Many other American religions do not recognize the Bible as a source of authority, let alone a binding authority. Other Americans have equally deep commitments to moral traditions that do not use the language of religion but fill the same personal and social functions. They too disagree, some believing that other people?s sexual preferences or behavior is a justification for discrimination and others maintaining that decent people do not mistreat others for such reasons.

In a society devoted to the principles of living together in tolerance and mutual respect, there are a number of theoretically possible resolutions to our disagreements about the religious meaning of marriage. Our Constitution, however, is clear. The First Amendment commands that government refuse to command religious practices. The state may not require people to follow one religion?s practices over another. And marriage, a fundamentally religious practice, has no place in the statute book. Churches must be given the unrestricted right to marry, or not marry, those couples that they believe can be married according to the law of God as each church understands it. But no religious group may use the power of the state to require those who disagree to practice according to its doctrine. So long as marriage remains a religious act in the eyes of many Americans, the state must bow out of this business.

Civil unions, on the other hand, are not sacraments but legal arrangements to determine how the law will treat couples and families. The First Amendment thus requires a rigid separation between the religious ritual of marriage and the civil legal status of union. The former?the sacrament or covenant?is for churches alone. The latter?the doctrine that determines when two people may act as one for legal purposes (like holding property or filing taxes jointly), have special rights to each other?s person and care, and exercise the many other privileges we grant families and couples?would be the exclusive domain of the state. No church should have the right to declare two people one entity for purposes of the Internal Revenue Code or to declare that one person has the right to determine the medical treatment of another: those are questions for the state. And no state may claim the authority of God to join two people into one.

The current Supreme Court majority, however, does not view itself as bound by the text, history, intent, or structure of the Constitution, as should be obvious to anyone who has considered its use of the First Amendment to protect political corruption, its repeated granting of rights against the people to corporations that the Constitution never mentions, or its perversion of the Civil War Amendments? guarantee of equal protection of the laws to award the presidency to the candidate with fewer votes. We may see a decision declaring that state or federal bans on same-sex marriages are invidious discrimination, as they obviously are, or we may see a decision holding that the Constitution permits discrimination against this group of our fellow citizens for some more or less clearly articulated rationale. We will not see a decision that takes the command of the First Amendment seriously.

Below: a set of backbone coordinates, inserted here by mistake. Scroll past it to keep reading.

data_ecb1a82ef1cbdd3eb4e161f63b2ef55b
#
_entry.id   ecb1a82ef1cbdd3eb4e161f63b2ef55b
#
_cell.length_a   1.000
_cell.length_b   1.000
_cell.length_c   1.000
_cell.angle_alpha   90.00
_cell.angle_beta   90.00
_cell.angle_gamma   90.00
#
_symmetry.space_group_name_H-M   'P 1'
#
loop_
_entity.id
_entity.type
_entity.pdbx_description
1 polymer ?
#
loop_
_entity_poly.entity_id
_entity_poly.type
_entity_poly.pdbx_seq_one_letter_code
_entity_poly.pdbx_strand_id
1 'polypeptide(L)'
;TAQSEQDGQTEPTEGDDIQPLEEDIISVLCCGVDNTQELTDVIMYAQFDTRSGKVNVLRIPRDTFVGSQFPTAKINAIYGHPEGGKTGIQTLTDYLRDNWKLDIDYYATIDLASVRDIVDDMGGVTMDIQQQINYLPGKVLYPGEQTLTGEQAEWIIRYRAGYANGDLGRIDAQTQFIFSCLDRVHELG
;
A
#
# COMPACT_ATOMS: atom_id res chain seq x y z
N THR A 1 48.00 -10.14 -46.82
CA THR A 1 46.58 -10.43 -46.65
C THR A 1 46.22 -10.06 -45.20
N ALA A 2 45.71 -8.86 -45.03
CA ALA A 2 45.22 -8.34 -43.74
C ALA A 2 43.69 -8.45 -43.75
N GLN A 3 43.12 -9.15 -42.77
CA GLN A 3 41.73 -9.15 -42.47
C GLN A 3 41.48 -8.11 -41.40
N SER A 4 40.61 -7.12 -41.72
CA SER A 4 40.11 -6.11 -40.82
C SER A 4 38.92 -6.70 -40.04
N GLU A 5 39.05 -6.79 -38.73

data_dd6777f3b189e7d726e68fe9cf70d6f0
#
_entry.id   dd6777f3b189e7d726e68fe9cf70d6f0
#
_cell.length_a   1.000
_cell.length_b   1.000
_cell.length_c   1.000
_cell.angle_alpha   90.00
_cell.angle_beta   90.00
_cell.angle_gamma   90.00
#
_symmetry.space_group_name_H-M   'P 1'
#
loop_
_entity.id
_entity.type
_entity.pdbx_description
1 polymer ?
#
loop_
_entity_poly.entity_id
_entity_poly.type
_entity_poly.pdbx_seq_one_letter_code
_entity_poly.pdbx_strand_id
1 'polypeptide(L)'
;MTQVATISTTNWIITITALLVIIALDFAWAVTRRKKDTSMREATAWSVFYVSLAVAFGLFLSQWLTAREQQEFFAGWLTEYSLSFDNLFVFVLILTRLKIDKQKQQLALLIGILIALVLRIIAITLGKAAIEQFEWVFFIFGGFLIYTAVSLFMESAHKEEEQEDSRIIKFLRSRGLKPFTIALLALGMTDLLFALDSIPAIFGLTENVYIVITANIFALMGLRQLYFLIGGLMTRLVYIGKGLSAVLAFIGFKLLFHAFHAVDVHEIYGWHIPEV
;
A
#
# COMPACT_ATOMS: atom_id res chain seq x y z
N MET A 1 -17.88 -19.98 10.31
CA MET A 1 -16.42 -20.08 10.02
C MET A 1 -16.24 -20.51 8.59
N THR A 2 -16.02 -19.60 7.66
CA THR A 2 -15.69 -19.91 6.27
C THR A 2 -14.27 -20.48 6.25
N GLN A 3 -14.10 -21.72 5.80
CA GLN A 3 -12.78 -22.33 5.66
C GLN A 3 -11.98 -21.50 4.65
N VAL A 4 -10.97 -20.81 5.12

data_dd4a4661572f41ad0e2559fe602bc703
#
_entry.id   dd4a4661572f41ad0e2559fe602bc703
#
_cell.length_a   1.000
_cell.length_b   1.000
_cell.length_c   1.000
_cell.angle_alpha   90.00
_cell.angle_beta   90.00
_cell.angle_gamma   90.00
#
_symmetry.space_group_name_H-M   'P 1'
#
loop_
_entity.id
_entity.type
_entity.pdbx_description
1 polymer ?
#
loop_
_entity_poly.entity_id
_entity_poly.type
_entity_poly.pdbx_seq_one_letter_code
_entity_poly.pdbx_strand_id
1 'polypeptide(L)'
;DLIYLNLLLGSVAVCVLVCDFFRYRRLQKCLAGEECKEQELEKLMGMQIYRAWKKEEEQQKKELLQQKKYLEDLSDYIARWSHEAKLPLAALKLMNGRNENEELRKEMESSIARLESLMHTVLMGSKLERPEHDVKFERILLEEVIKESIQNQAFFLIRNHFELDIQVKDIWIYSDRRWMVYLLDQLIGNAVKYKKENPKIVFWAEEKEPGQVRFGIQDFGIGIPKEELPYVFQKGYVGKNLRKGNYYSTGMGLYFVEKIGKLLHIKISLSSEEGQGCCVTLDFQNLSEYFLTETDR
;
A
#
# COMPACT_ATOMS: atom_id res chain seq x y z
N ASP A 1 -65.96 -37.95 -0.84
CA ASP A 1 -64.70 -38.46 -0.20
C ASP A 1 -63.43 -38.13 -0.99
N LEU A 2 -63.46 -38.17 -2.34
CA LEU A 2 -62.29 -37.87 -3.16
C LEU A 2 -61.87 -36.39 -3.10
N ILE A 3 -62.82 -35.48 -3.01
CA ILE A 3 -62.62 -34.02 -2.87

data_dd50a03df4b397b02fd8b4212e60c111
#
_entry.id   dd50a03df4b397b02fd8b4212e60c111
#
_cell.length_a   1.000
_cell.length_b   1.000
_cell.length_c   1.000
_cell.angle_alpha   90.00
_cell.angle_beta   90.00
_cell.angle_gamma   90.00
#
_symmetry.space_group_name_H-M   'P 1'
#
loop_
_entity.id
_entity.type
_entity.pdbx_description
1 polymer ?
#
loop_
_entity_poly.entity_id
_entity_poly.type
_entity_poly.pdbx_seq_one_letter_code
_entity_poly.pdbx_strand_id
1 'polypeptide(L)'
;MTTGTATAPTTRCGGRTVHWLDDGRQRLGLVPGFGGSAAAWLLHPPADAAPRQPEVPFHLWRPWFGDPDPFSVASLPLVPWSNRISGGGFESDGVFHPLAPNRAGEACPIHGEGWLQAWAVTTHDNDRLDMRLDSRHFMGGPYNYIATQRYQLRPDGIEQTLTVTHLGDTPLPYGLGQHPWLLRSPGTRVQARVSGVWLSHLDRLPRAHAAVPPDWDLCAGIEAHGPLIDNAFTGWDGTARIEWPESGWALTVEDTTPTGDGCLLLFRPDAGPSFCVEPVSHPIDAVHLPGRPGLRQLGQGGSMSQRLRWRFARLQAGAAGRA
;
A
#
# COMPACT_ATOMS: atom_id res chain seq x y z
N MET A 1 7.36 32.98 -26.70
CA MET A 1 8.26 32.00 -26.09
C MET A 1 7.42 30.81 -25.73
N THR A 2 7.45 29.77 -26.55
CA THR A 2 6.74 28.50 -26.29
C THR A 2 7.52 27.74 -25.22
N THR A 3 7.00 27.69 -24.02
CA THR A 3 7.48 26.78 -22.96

The federal ?Defense of Marriage Act? denies some Americans the protection of law for no good reason other than the religious views of other Americans. It bears a shocking resemblance to the anti-miscegnation laws that epitomized the shameful Jim Crow regime. It has no basis in any enumerated power or historical practice of Congress?marriage has been almost uniformly left to the states. The federal act, then, establishes religion, denies equal protection of the laws, creates a badge of slavery, and is, in any event, beyond the power of Congress.

But state regulation of marriage is a slightly different matter. The states have been regulating marriage, despite state and federal guarantees of freedom of religion, since the beginning of the republic. In the end, the Constitution takes its legitimacy from the understandings of the American people. We have no political movement urging that the state remove itself from the religious institution of marriage. So perhaps the Court would be justified in ignoring the clear command of the First Amendment and allowing the states to continue, as they always have, to mix religion and legislation in this area. A theoretically pure First Amendment would bar state marriages, but in the messy real world of practical law, governmental marriage is too important to too many people to be so easily privatized.

But that does not mean that the states can continue to ignore the more fundamental and obvious command of the Fourteenth Amendment?s equal protection clause. A Sodomite statute designed simply to hurt one group without benefiting any other defies the most basic premise of a republic: equal citizenship. The equal protection of the laws means that the privilege of marriage must be made available equally. Perhaps we are justified in ignoring the clear command of the First Amendment. No decent and free country, however, can deny its citizens fundamental rights and privileges for no more reason than religious disagreement or naked prejudice. If state marriage is constitutional, it is only constitutional if it is available to Adam and Steve on the same terms as Adam and Eve.

Wurgraft | University of California Press Lima